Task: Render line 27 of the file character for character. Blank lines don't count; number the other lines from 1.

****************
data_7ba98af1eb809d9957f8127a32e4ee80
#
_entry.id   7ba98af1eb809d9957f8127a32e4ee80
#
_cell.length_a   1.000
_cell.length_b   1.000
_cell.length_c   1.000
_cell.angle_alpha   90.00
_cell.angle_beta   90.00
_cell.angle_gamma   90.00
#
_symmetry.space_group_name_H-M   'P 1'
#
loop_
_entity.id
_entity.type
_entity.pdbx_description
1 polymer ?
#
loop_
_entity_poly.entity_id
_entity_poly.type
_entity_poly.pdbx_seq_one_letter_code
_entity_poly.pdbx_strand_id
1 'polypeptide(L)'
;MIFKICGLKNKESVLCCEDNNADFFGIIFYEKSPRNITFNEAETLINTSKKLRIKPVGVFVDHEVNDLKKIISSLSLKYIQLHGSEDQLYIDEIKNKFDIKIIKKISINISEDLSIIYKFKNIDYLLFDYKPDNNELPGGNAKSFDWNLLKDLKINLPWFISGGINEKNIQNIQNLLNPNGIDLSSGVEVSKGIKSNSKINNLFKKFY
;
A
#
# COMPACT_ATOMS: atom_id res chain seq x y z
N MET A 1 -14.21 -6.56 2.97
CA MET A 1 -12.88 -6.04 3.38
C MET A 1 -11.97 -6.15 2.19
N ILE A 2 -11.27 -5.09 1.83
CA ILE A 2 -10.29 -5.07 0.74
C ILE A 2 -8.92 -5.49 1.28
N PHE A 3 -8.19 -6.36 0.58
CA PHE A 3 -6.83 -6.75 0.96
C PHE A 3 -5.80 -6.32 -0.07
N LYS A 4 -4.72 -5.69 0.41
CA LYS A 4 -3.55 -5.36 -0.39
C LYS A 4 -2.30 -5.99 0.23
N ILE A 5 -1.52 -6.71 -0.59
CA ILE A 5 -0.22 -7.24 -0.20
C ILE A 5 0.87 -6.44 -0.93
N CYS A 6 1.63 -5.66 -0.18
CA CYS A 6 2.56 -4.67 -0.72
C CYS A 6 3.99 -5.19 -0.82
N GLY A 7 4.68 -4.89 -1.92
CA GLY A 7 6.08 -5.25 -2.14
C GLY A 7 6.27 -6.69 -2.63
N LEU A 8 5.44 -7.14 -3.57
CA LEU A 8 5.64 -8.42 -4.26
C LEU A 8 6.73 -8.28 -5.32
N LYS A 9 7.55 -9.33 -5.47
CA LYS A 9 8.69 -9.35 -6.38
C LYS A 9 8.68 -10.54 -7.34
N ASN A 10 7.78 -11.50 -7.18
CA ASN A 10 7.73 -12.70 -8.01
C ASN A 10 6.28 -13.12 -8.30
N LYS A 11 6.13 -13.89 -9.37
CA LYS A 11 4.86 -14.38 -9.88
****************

;